For campaigns, TV advertising is the least efficient but most effective way of reaching a broad swath of voters. Enough older Democrats are still watching CNN and MSNBC every day, as well as local stations like NY1. The ads cannot be perfectly tailored or targeted like digital solicitations on Facebook — a resident of New Jersey can end up seeing a 30-second spot for a mayoral candidate — but they can reach, on a given day, hundreds of thousands or millions of people.
It is all exceedingly expensive: a strong ad buy can easily run $1 million a week. With multiple candidates spending millions to purchase ads, there’s a fear of being drowned out. At the same time, not being there carries great risk, with a rival hogging precious airtime. A Democrat attempting to break into the top tier, Shaun Donovan, a veteran of the Obama and Bloomberg administrations, has already been spending on weekly TV ads. (Outside Super PACs are also stepping up for Donovan and McGuire.)
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To complicate the picture in 2021, well-funded candidates will be targeting popular connected TV services such as Roku, Hulu, and Apple TV, which were barely part of the mix in 2013. De Blasio won that race eight years ago for many reasons, including Weiner’s implosion and de Blasio’s own disciplined, anti-Bloomberg messaging, but television played a decisive role. De Blasio was prescient, dedicating a larger share of his campaign spending to television advertising than his rivals and foregoing direct mail. Years later, the “Dante” ad is still discussed in mythic terms: how 30 seconds of de Blasio’s biracial son talking about his father’s promise to “really break from the Bloomberg years” captivated Democratic voters and entered the popular culture.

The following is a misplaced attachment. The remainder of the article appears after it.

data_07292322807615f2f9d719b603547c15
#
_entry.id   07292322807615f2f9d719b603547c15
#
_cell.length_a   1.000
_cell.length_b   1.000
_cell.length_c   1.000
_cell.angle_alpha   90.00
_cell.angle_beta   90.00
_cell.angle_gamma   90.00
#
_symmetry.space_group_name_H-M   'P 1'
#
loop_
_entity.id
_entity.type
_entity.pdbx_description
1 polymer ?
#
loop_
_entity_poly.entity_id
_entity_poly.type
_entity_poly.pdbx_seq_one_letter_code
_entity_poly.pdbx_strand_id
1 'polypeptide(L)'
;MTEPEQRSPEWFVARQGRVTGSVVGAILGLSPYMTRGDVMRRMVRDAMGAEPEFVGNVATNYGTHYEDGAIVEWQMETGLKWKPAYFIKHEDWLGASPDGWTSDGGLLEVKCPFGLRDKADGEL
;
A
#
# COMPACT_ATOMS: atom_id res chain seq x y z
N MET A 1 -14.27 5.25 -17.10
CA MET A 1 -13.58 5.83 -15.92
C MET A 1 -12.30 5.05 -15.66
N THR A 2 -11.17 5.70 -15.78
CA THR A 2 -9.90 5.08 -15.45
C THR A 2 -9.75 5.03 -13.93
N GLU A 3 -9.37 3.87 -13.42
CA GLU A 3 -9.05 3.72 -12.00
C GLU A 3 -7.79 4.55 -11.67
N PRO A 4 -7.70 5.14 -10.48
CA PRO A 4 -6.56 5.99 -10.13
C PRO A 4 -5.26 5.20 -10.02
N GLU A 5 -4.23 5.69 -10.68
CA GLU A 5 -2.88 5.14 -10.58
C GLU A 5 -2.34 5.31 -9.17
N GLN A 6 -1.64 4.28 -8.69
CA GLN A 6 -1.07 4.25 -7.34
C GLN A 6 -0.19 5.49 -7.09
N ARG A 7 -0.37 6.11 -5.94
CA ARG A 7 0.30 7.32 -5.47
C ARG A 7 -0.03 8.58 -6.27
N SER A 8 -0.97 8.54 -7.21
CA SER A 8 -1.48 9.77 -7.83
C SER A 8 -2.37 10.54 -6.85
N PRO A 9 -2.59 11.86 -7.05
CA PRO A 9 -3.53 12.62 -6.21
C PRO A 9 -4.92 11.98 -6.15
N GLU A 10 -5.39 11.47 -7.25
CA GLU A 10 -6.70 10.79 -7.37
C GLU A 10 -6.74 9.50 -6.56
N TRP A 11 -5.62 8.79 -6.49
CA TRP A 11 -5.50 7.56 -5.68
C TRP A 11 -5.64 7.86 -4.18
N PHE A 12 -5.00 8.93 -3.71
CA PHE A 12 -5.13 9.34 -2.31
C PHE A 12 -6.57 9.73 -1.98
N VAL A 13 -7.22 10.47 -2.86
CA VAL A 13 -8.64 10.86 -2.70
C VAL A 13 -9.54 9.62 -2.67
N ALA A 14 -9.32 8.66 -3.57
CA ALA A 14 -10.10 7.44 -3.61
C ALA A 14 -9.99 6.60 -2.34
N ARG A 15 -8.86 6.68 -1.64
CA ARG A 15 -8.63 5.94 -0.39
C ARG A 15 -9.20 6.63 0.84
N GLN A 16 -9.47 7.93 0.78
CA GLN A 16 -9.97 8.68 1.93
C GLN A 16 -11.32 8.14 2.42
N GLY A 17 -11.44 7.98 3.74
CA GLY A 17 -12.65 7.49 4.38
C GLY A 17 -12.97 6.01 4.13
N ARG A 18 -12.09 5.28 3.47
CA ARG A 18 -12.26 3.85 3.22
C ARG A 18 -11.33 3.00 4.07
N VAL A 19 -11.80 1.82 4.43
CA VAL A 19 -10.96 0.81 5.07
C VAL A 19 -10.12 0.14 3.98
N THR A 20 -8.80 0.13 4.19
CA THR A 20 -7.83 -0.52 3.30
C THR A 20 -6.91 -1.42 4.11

Most ads don’t carry such emotional impact — at best, they may introduce a candidate, make an argument, or attack a rival. Yang is the public polling leader, and could be, in the weeks to come, the focus of negative advertising, particularly if a wealthy interest group or labor union aligned with a rival decides to spend against him.
“It’s not a paper endorsement,” says Kyle Bragg, the president of the influential building workers’ union, 32BJ SEIU. “Our members are super engaged voters.” 32BJ, like several other large unions in the city, is backing Adams, who is shaping up to be Yang’s top rival. Yang has shunned negative campaigning thus far, while Adams has criticized Yang for leaving the city in the early stages of the pandemic. Some of the Adams-supporting unions could train their fire at Yang if they view him as a durable threat.
To drive media coverage, Yang has relied on his Twitter feed, with 2 million followers, and, unlike most of his rivals, frequent in-person campaign stops. Recently, he has started appearing with opponents at events, like the press conference in Harlem to promote an app for small businesses envisioned by Kathryn Garcia, a Democratic contender and the former Department of Sanitation Commissioner. These sorts of team-ups have grown more common as candidates vie to be second choices for voters who can now rank up to five candidates. According to Yang’s campaign, media turnout was much higher than a typical press conference, thanks to the unusual nature of a multi-candidate appearance.
In 2013, one of de Blasio’s fiercest rivals in the early months was John Liu, the city comptroller at the time. Liu was renowned for his vigorous campaign schedule, appearing at as many as a dozen rallies, block parties, and subway stops a day. Now a state senator, and happily watching the race from the sidelines, Liu says the candidates must learn to adapt to the new normal: lots of Zoom, lots of TV, and a lot of time online.
And get used to not being the center of attention.
“It’s New York City. At what given moment is there not a whole lot of shit going down?” Liu asks. “In 2013, we had months of the Weiner circus. I think candidates can be thankful they don’t have to deal with that.” ❖